Topo to Garmin Question

I am getting a little ahead of myself - i just ordered the garmin venture Hcx. I hate to have to spend the money on the topo maps. I am lucky because i have access to ArcGis and ESRI files. So I am thinking that i can goereference my topos (downloaded from the state GIS for free) and cut out the river and some adjacnet area and turn into a shapefile just as i would for my trimble system at work (i would not dare take that unit on a canoe trip). Since i do not have my garmin yet (bought it on amazon), can i import shapefiles into my garmin using pathfinder? if not i found this program

only problem with this program i would need the administrative access when i hook up the usb port - are there alternative programs? thanks Rick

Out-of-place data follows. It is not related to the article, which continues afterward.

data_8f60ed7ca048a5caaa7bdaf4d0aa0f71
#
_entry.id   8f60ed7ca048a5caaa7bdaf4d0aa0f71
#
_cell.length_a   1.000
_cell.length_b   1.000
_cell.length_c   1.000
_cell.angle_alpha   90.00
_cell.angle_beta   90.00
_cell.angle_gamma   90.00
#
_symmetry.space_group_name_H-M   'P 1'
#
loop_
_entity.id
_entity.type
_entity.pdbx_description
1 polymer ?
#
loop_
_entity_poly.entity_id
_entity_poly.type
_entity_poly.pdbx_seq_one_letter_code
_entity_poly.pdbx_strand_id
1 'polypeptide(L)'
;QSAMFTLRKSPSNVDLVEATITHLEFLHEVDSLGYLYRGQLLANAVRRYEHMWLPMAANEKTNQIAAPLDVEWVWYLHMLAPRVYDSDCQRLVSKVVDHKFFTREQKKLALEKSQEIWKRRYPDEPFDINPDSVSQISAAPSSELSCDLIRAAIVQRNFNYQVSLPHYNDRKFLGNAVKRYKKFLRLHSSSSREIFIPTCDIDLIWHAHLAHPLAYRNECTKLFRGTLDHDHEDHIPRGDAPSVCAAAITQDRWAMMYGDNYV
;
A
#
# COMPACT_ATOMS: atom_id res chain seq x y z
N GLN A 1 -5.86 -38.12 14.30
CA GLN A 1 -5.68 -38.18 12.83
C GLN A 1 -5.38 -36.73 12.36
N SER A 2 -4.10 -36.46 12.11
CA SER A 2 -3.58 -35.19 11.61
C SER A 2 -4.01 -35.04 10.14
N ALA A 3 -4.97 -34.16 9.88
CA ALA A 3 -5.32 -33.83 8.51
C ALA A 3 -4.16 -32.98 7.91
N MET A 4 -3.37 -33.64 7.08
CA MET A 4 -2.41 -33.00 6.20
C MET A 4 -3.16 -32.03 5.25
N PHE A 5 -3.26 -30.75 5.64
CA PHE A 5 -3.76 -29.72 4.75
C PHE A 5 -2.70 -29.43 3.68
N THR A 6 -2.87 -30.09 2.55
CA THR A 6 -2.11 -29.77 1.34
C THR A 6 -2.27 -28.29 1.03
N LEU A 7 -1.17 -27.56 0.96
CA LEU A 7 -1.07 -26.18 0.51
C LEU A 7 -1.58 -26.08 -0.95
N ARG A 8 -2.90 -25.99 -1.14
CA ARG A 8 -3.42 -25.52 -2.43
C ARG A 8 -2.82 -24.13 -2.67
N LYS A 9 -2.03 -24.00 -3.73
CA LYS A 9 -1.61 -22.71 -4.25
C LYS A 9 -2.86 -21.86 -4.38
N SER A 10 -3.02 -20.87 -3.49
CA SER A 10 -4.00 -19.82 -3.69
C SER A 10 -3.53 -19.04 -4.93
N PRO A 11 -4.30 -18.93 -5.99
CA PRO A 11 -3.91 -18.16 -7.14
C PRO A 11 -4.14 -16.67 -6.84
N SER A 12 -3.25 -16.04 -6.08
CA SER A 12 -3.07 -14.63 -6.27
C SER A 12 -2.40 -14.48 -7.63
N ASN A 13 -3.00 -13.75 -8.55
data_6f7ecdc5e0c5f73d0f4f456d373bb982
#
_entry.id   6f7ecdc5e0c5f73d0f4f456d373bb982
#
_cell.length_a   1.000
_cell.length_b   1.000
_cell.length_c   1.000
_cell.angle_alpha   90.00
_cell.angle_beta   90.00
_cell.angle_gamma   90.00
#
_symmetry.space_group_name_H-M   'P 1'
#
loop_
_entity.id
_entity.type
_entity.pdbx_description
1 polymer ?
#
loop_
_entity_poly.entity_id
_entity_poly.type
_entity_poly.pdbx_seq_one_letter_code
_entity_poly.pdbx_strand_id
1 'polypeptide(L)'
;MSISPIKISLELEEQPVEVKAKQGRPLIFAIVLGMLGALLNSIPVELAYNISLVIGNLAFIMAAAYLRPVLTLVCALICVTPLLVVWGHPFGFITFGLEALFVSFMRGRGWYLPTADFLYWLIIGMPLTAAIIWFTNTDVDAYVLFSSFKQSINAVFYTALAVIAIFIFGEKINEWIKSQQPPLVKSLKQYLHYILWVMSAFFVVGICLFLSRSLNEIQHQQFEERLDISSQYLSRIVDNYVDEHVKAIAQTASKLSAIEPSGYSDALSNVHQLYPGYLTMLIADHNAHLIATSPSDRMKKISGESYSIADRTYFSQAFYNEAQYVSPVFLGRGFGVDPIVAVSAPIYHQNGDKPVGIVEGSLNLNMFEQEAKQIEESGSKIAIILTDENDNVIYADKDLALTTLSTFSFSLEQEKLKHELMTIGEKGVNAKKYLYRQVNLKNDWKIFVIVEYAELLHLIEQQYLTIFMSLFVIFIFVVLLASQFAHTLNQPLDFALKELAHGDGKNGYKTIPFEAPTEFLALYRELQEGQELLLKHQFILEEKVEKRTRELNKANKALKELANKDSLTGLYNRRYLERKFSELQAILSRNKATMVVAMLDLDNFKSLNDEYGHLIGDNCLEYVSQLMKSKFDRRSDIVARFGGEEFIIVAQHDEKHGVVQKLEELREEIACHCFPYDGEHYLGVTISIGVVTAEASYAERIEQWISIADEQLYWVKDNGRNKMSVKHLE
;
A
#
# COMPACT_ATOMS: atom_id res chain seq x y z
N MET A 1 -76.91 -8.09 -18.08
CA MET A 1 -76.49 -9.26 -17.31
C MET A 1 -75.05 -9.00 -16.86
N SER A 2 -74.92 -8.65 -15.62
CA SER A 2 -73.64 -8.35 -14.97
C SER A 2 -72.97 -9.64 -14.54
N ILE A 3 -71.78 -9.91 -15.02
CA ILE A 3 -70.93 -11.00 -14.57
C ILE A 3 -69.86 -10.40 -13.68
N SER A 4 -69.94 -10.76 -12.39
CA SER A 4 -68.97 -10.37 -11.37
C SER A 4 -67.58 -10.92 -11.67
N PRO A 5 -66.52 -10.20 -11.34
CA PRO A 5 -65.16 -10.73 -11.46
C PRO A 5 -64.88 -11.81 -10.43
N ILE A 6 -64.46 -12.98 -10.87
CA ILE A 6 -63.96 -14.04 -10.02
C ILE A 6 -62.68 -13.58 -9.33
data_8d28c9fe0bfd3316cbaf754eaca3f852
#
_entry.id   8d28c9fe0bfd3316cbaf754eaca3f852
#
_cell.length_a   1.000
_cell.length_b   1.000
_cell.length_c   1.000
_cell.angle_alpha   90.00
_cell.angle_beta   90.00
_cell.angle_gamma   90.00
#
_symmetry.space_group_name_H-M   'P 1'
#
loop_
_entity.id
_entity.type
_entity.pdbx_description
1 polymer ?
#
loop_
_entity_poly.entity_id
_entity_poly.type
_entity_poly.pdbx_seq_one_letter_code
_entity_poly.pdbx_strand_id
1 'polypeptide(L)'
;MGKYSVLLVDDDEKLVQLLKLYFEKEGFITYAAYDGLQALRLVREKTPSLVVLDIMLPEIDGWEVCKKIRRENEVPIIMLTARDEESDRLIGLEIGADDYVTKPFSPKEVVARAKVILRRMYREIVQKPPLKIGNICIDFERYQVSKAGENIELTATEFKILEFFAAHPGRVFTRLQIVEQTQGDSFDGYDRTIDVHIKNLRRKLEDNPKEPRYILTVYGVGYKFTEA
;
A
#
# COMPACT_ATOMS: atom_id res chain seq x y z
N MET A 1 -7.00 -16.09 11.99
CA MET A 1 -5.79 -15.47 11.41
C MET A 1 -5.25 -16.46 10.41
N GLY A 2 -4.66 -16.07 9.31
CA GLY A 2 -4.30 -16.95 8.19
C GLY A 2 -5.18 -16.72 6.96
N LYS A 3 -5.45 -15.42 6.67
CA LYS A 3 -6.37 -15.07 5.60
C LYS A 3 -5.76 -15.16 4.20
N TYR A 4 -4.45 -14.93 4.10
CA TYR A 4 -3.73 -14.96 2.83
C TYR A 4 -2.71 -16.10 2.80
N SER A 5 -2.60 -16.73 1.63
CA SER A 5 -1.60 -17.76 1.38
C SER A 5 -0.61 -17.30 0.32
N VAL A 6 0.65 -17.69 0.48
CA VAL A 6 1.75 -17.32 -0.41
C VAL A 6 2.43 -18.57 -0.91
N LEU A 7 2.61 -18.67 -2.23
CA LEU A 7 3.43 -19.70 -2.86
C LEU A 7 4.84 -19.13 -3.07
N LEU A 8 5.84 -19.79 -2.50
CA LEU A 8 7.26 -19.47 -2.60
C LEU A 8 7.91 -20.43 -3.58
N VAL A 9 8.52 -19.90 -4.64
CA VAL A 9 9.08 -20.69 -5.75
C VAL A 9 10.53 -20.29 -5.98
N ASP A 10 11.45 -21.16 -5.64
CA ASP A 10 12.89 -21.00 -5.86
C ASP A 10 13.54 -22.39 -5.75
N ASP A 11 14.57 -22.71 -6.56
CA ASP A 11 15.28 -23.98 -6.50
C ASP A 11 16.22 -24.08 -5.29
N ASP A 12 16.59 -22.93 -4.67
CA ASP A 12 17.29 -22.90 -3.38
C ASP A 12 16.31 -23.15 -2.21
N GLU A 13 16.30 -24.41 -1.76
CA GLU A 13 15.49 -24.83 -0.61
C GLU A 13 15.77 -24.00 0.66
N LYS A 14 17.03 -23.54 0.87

cannot be imported directly into the Garmin unit. At a minimum, the files need to be converted to a Garmin format, but even then I am not sure about the degree of functionality you will have. I seem to recall seeing information about how to make something like this work , but don’t remember exactly where.


– Last Updated: Jan-31-08 4:34 PM EST –

this link - should be able to convert the shapefile to a garmin file - that is if you are using arcview or arcgis - i was hoping to avoid this step using pathfinder. but i am guessing that pathfinder only works with trimble products.

it will be interesting to see if i can pull it off. unfornatelty the GIS expert last day at work is tomorrow - before my gps unit gets here - so i am going have to figure it myself

free terraserver map files